Less than four months ago, Attorney General Eric Holder announced that the Department of Justice had concluded that the transgendered are among the classes of persons protected, unbeknownst to the framers of the legislation at the time, by Title VII of the Civil Rights Act of 1964. Tuesday's press release announcing the filing of a lawsuit against Southeastern Oklahoma State University reiterated the new discovery, noting that Justice "takes the position that Title VII’s prohibition against sex discrimination is best read to extend the statute’s protection to claims based on an individual’s gender identity, including transgender status." But as the press release also makes clear, the fact that this novel interpretation has only existed for four months will not stop Justice from suing institutions that were operating under a different set of rules for the intervening half century.
The press releases lays out the facts of the case as follows:
Rachel Tudor began working for Southeastern as an Assistant Professor in 2004. At the time of her hire, Tudor presented as a man. In 2007, Tudor, consistent with her gender identity, began to present as a woman at work. Throughout her employment, Tudor performed her job well, and in 2009, she applied for a promotion to the tenured position of Associate Professor. Southeastern’s administration denied her application, overruling the recommendations of her department chair and other tenured faculty from her department. The United States’ complaint alleges that Southeastern discriminated against Tudor when it denied her application because of her gender identity, gender transition and non-conformance with gender stereotypes.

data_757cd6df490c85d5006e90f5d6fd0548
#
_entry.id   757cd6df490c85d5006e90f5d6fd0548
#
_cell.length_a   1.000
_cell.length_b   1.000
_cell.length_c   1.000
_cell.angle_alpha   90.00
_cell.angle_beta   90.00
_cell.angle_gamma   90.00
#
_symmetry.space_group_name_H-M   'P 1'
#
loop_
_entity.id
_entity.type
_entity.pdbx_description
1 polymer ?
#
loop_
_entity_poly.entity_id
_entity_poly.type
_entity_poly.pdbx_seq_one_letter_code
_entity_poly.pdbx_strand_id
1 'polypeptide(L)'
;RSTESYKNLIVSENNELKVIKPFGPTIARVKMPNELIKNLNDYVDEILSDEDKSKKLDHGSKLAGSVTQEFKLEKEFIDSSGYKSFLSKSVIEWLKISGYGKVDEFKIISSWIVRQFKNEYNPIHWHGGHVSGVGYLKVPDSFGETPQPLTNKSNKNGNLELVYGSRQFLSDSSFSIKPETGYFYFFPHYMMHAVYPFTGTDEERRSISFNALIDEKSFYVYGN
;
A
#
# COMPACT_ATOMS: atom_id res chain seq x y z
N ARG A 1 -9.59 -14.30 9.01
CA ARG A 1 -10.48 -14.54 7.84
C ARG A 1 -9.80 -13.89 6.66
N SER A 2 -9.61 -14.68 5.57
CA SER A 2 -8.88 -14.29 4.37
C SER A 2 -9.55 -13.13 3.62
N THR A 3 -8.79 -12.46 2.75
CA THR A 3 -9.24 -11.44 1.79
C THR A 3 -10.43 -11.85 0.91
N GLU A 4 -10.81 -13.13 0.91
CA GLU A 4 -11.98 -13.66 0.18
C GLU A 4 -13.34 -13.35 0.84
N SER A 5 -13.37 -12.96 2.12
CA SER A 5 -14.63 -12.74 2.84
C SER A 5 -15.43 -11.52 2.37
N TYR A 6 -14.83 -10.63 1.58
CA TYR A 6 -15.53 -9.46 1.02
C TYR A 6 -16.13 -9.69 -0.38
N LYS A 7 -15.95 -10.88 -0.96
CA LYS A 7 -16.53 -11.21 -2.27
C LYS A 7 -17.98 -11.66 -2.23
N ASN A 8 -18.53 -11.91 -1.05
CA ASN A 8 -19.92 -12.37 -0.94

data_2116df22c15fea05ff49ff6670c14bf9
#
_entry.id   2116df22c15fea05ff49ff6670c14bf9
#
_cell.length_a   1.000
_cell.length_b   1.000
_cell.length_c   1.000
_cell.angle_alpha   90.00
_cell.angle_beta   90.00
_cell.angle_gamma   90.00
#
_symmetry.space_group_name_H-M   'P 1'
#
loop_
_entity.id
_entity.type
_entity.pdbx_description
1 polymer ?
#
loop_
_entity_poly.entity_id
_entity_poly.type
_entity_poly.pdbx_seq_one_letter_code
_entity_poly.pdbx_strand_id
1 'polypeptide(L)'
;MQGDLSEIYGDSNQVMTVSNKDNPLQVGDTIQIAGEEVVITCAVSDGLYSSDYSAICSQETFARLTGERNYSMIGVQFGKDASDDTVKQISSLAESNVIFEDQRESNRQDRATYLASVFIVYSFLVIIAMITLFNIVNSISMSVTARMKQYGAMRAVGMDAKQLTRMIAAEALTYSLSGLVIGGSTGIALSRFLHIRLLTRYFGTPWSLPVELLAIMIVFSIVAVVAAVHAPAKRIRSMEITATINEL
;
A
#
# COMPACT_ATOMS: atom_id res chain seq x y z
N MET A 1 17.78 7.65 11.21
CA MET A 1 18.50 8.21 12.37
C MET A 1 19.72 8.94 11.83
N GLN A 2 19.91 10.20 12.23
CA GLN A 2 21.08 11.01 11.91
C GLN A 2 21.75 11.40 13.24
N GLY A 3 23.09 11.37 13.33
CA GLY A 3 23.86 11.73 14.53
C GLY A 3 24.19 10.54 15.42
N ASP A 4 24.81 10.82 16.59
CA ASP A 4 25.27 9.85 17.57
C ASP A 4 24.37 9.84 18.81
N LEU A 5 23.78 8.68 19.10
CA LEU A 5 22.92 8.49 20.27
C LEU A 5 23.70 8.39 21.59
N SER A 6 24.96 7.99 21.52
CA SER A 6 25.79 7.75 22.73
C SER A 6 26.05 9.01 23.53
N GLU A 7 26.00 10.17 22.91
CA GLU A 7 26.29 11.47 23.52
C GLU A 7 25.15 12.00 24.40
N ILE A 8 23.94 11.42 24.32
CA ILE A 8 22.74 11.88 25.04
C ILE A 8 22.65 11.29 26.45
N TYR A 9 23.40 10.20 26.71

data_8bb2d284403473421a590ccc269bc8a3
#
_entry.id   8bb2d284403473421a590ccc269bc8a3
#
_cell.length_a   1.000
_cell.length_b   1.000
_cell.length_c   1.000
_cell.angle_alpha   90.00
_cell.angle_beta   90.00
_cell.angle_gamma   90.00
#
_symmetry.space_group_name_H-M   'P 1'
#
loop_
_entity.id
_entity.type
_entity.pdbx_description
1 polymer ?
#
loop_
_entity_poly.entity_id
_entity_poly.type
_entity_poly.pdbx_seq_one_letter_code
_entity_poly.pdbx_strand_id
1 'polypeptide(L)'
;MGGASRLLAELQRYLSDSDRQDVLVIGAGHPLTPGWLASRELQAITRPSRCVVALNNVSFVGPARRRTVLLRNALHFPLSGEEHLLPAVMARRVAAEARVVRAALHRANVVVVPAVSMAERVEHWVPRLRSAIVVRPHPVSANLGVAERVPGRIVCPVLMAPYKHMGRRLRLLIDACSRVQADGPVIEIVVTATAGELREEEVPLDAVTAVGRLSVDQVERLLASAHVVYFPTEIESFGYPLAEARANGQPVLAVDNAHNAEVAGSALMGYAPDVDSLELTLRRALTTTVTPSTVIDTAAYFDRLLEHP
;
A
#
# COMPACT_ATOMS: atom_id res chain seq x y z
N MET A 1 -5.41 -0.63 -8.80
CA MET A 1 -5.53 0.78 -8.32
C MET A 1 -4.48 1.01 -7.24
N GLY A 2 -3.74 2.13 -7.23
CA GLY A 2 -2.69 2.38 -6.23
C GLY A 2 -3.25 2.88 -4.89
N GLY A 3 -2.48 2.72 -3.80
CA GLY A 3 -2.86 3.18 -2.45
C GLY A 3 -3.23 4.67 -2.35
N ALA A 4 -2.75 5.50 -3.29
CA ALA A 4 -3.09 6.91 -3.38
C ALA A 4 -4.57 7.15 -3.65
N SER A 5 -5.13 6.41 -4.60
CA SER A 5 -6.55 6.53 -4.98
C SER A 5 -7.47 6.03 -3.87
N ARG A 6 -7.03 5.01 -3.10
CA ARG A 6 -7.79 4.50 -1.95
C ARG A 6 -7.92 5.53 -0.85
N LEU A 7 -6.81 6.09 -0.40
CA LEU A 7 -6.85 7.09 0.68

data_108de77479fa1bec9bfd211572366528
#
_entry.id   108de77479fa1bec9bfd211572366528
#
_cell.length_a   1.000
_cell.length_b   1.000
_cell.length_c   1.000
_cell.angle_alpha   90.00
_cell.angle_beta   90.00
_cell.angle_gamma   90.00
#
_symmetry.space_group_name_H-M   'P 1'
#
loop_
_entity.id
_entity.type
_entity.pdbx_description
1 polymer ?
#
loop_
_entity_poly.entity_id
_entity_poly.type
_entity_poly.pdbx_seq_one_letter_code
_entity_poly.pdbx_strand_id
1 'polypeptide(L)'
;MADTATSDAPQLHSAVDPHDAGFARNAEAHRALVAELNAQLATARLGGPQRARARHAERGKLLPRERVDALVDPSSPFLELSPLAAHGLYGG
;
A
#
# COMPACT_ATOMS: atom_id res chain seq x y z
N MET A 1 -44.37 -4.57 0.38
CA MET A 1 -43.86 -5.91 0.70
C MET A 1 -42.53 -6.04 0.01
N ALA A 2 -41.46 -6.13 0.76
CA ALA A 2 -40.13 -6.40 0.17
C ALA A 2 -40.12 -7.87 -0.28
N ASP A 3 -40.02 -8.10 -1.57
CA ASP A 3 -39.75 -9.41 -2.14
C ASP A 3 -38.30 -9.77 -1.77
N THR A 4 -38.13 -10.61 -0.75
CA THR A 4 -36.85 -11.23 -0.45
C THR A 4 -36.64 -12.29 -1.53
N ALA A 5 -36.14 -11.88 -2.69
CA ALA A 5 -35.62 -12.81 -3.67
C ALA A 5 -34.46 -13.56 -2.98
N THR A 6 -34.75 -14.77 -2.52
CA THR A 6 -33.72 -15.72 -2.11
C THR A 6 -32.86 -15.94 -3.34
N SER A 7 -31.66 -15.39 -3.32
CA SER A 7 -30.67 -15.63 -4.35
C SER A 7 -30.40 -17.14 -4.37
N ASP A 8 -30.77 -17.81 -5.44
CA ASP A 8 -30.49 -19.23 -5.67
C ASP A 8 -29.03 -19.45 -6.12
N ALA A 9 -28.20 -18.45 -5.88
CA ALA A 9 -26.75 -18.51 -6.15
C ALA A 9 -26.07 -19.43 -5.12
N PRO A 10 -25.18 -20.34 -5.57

Tudor, backed by Justice, further accuses the university of wrongful termination of employment in retaliation for Tudor's filing of a complaint with the Equal Employment Opportunity Commission (EEOC):
In 2010, Tudor filed complaints regarding the denial of her application for promotion and tenure. Shortly after it learned of her complaints, Southeastern refused to let Tudor re-apply for promotion and tenure despite Southeastern’s own policies permitting re-application. At the end of the 2010-11 academic year, Southeastern and RUSO terminated Tudor’s employment because she had not obtained tenure.
The EEOC, which has partnered with Justice in bringing this lawsuit, already made history in September of last year by filing two lawsuits in federal court alleging discrimination against transgendered employees.
For its part, via a statement as reported by the Washington Post, the university is "confident in its legal position and its adherence to all applicable employment laws," but would not discuss the case due to the pending litigation.
Although this lawsuit is the first of its kind by the Justice Department, others may be in the works since acts preceding the announcement of the new Title VII interpretation are apparently fair game. Not only might this have various institutions wondering if they will find themselves targets of transgender-related lawsuits in the future, but also might have them wondering what other standards they may retroactively run afoul of if the Justice Department takes yet another look at Title VII somewhere down the road.